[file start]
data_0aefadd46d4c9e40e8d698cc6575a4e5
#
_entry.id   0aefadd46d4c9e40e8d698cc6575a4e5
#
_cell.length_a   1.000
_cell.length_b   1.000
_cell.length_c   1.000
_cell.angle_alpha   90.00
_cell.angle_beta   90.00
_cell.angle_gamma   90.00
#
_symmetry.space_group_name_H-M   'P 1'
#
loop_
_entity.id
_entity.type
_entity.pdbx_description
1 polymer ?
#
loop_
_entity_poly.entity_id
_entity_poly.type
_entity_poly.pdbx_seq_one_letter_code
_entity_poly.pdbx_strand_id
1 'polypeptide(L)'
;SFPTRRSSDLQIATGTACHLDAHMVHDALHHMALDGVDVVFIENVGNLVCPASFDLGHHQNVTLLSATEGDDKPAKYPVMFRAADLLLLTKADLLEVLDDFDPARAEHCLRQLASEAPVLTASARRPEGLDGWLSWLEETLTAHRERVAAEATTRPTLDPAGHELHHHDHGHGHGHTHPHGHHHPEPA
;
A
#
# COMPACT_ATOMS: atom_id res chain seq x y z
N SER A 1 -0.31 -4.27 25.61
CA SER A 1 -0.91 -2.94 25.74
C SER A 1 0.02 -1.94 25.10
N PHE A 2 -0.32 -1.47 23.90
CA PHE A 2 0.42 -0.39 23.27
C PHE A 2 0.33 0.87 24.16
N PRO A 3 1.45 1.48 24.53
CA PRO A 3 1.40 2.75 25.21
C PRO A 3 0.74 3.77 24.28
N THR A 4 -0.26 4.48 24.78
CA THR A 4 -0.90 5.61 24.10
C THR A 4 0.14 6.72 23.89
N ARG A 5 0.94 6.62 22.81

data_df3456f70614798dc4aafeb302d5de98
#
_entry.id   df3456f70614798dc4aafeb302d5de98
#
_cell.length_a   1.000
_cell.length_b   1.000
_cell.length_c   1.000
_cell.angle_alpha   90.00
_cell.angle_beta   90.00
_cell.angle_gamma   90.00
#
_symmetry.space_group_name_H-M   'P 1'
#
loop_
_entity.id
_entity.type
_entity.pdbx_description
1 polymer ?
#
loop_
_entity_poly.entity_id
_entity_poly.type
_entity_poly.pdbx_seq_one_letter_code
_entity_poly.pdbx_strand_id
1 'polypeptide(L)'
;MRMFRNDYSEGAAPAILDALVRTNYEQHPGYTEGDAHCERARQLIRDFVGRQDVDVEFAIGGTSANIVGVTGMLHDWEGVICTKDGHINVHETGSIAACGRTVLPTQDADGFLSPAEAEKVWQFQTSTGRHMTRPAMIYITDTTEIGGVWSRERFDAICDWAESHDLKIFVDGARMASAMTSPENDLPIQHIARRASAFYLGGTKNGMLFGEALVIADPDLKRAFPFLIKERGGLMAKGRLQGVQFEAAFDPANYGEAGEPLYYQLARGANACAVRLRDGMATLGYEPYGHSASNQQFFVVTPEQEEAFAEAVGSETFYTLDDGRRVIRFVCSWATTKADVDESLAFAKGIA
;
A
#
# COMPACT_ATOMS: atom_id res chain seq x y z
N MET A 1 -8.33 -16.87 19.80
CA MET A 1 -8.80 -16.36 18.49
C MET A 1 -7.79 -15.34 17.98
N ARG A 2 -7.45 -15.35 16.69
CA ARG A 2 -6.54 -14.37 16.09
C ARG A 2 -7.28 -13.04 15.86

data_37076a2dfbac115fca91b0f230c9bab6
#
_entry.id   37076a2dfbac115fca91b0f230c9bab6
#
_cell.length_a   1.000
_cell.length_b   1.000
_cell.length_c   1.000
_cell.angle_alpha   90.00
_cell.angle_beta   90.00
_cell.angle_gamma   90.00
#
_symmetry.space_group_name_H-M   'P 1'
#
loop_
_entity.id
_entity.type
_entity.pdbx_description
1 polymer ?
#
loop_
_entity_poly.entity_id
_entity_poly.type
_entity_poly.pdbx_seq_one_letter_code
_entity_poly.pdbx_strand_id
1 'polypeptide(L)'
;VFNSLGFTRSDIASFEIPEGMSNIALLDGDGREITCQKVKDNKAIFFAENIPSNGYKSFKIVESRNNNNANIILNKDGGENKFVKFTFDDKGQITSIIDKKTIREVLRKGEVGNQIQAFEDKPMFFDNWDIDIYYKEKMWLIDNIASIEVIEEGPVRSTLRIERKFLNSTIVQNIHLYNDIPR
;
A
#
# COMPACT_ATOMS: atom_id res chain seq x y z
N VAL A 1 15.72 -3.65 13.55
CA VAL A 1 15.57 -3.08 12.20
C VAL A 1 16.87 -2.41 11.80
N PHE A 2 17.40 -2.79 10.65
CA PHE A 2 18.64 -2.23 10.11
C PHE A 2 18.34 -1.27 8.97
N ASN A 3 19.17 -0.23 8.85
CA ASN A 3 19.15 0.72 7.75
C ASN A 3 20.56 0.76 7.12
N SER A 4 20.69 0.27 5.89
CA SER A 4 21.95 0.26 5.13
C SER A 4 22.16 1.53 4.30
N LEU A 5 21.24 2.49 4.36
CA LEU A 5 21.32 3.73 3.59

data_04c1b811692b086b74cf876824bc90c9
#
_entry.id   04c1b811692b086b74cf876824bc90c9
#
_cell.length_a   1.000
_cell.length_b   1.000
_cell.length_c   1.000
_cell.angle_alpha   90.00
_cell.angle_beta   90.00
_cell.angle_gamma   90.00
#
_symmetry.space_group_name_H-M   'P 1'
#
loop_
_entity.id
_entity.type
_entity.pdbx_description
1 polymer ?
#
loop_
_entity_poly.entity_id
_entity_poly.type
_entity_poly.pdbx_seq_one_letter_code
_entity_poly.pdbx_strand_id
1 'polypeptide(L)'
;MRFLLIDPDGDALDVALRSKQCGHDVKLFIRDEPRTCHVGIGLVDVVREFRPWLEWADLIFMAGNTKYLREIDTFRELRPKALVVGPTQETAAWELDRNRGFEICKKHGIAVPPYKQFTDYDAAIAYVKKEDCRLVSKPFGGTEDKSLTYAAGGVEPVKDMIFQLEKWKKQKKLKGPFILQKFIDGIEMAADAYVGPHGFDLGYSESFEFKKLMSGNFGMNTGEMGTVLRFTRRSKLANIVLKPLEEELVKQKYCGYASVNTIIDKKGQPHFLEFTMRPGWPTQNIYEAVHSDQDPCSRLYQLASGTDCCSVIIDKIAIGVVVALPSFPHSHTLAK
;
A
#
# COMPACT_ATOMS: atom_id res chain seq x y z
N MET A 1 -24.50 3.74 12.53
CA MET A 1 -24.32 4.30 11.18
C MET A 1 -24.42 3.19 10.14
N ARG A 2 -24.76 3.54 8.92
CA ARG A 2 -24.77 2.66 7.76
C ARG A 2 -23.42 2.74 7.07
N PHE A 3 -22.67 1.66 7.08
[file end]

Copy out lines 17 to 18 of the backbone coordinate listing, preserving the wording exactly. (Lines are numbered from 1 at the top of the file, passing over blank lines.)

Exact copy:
_entity.pdbx_description
1 polymer ?